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The recent proliferation of GPS-enabled mobile phones has allowed people to share their current locations with others. Because disclosing one’s location can be valuable but risky, many services and studies employ a user’s GPS coordinates to determine automatically whether or not those coordinates can be disclosed by comparing them with handcrafted rules or privacy models trained using the user’s actual preferences. However, these approaches that employ GPS coordinates constitute a drain on a phone’s battery when the services assume continuous location sharing. Also, recent positioning methods (assisted GPS and a WiFi-based positioning) rely on external location providers. That is, when a user’s current location preference is determined by using her coordinate point, her location information is disclosed to external providers even if this is not her wish. In this paper, we explore a way of learning a user’s location privacy preference by using sensors that are energy-saving and that do not rely on external providers. This enables us to save energy and protect a user’s privacy when she is unwilling to disclose her location. Note that the machine learning based approach cannot deal well with a user’s private situations that are not included in its training data. So, this paper proposes a new model that can determine a user’s privacy preferences and handle such outlying situations.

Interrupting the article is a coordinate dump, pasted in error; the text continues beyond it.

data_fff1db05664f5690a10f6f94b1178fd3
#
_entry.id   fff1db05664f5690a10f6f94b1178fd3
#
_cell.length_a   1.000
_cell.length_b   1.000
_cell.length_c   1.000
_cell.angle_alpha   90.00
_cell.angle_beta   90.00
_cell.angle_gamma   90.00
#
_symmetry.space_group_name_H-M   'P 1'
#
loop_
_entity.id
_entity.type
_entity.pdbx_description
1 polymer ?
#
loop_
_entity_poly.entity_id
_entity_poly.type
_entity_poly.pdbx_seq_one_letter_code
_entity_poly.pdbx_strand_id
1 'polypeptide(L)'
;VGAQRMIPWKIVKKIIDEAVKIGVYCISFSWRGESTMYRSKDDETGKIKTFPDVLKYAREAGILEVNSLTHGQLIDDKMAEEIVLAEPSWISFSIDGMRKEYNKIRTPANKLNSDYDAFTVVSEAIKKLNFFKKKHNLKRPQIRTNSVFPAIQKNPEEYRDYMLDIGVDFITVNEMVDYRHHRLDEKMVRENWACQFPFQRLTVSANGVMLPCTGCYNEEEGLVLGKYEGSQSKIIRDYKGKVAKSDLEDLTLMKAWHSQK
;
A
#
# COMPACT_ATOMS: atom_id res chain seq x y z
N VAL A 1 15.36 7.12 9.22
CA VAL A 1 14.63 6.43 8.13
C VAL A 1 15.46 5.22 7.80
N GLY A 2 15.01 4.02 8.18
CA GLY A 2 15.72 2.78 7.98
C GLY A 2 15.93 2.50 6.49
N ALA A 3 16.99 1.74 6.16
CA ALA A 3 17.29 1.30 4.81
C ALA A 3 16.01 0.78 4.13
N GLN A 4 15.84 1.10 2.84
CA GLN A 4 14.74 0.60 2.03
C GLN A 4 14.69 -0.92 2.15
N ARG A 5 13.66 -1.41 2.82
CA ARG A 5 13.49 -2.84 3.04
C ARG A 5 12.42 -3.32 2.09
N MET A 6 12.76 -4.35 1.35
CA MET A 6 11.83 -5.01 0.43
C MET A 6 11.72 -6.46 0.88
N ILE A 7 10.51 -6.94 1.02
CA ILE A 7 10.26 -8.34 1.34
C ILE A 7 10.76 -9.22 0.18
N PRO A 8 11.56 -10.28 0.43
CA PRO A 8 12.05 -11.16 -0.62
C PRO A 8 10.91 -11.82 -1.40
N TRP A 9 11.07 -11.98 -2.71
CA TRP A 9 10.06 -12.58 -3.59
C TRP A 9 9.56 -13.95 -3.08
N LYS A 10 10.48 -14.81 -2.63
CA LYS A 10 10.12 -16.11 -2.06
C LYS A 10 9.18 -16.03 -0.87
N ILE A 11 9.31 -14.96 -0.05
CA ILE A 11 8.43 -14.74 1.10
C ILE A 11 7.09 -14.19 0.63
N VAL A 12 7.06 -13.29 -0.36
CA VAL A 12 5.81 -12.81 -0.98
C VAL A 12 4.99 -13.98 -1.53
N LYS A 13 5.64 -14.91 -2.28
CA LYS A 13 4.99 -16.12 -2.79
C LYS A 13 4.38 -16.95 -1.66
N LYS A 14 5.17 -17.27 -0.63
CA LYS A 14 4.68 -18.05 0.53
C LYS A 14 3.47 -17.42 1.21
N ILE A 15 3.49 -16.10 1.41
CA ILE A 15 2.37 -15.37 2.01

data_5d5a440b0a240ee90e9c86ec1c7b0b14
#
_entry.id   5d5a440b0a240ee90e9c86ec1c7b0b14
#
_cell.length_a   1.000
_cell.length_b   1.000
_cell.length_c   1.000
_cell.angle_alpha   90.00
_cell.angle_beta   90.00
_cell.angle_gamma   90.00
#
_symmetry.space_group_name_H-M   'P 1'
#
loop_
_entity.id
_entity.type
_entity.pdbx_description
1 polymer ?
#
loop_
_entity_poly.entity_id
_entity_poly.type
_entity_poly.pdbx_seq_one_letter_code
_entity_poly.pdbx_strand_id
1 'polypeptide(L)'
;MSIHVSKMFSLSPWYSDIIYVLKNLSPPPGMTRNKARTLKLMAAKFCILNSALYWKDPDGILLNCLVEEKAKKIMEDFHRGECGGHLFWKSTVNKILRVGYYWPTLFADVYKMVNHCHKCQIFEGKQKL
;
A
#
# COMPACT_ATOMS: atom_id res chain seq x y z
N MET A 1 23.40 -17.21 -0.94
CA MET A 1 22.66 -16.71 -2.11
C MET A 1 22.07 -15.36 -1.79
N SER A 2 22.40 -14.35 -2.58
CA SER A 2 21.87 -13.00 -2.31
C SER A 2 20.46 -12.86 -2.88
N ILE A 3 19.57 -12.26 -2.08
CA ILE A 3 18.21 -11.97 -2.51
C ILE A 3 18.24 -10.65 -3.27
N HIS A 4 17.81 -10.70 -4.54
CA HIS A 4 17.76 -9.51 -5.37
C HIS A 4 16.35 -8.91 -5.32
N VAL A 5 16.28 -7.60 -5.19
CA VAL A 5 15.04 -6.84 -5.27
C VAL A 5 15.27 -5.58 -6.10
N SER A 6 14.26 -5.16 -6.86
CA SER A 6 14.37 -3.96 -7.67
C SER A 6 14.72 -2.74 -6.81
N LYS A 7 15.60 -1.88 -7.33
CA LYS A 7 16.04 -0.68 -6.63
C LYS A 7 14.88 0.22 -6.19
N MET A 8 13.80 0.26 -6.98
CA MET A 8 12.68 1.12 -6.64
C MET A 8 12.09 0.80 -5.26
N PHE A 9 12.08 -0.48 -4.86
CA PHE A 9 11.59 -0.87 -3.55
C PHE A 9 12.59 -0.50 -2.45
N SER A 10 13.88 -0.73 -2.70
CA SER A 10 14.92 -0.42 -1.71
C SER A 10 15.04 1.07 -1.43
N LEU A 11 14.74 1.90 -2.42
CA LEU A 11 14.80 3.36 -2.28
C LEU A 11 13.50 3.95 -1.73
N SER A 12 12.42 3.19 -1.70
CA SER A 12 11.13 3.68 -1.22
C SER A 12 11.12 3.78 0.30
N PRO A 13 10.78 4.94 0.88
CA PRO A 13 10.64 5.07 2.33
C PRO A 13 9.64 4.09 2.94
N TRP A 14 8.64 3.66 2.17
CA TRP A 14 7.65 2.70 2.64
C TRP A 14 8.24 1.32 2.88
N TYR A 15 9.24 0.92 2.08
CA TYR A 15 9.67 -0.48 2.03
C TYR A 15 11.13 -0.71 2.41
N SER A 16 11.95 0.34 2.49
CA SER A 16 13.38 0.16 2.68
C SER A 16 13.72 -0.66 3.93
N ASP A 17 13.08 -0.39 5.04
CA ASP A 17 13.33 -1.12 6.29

Yasushi Sakurai, "How Well Can a User's Location Privacy Preferences be Determined Without Using GPS Location Data?", IEEE Transactions on Emerging Topics in Computing, , no. 1, pp. 1, PrePrints PrePrints, doi:10.1109/TETC.2014.2335537
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